By Margot Harris
When things got bad, everyone told me to exercise.
“It always helps me to take a workout class — just to sweat a little,” my well-meaning friend said as she stroked my unwashed hair. “Just try it.”
“Come to the gym with me!” My co-worker begged. “We both need the endorphins.”
“How have you moved your body today?” I read on a wellness influencer’s Instagram stories.
My family was more direct. “It’s because you don’t exercise,” they would tell me when I confessed how bad my anxiety and depression had become; how getting out of bed was exhausting, how panic attacks occupied all my waking hours, how everything just hurt. How my only relief was the cocoon of blankets that protected me from having to live my life.
Research backed them up. Numerous studies have found that physical exercise is meaningfully and significantly associated with self-reported mental health improvement. But my loved ones’ urging and even the peer-reviewed academic journals didn’t seem to account for the crushing weight of depression that kept me confined to my bedroom. Nothing addressed that exercise seemed like a painful chore when everyone around you was forcing it and expecting you to just get happy.
Two years later, my mental health has improved — thanks to a lucky combination of effective medication, regular therapy, a career change and, notably, a newfound healthy relationship with exercise. But new habits did not emerge overnight. They came with gradual changes made on my own terms.
When the COVID-19 pandemic struck in 2020, I found myself packing up my New York City apartment to move back home with my parents in Washington, D.C. After spending every hour of the day inside with my parents and the flood of Slack notifications and emails, the outdoors suddenly had a new appeal.
No one mentioned exercise to me; perhaps they were too busy worrying about a global pandemic and scanning the headlines for more catastrophic news. With no one nudging me — demanding I “fix” myself — I actually wanted to move my body. I even caught myself eying my running shoes in the back of my closet. Somewhere, deep down, I wanted to feel the D.C. humidity on the back of my neck. I craved the burn in my thighs from walking up a steep hill. I wanted to try shedding my cocoon of blankets just to see what it felt like.
Naturally, my enthusiasm for walking lasted only a few minutes into my first attempt. After one uphill block, I was winded. My persistent, negative internal dialogue told me I was too out-of-shape, too depressed, too lazy, too unwilling to make a lifestyle change — that I should just give up and go home. I resolved to walk for 30 minutes, just to finish out the optimistic Spotify playlist I had designated for exercise.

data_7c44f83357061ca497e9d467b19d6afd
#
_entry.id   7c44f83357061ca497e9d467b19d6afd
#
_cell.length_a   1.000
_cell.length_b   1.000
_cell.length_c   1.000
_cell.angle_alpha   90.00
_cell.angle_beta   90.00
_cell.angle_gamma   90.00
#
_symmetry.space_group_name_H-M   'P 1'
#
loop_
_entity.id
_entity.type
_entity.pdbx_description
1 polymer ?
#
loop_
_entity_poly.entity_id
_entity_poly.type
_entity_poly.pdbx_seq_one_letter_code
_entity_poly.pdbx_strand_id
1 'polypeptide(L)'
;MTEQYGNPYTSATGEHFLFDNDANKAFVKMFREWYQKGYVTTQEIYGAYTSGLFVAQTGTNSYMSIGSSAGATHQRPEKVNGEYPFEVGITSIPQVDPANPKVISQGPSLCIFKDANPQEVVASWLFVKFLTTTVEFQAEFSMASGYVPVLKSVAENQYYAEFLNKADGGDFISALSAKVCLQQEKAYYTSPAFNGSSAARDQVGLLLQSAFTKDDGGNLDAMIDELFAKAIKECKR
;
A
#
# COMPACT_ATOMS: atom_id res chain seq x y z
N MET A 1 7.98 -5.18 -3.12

The next two weeks of walking weren’t much different. I forced myself into running shoes, blasted energetic music through my headphones and dragged myself around my neighborhood, block by block. My internal critic mocked my efforts and assured me that my mental and physical health wouldn’t improve. But I managed to drown her out with enough base drum.
On my 20th day of walking, I noticed that my first hill hadn’t left me winded. I had barely noticed it go by. In that moment, I wasn’t overwhelmed with cruel self-talk. I felt something almost like pride.
Despite the occasional interjections from my internal bully, I started to have fun on my daily walks. I walked faster and longer. I began jogging every other block. My exercise playlists became more whimsical, as I no longer had to rely on a crushing downbeat to motivate myself.
Once moving my body no longer felt like a chore, I found myself wondering about what else I could do. I tried online workout classes and discovered I actually liked them. They gave me structure and purpose during a confusing time that felt otherwise out of my control.
In the past year, I have walked an average of 5.7 miles every day. This is a number that would have intimidated me just a year earlier. But I have truly reached a place where moving my body feels safe and fulfilling. Walking has even become a reason to get out of bed on the tougher days.
When I need to re-center myself or disconnect from my computer screen, I walk. When I need to work through a spiral of anxious thoughts and negative internalized messages, I walk.
I walk without a desire to satisfy anyone else.
Walking around the block didn’t cure my depression, but trusting myself to try new habits and make changes on my own terms has been nothing short of a blessing.
Margot Harris is the Associate Editor of Marketing and Communications at NAMI. She has an MFA in nonfiction writing from Columbia University and previously worked as a digital culture reporter at Business Insider. She lives in Washington, D.C., with her very energetic emotional support dog, Lyla.
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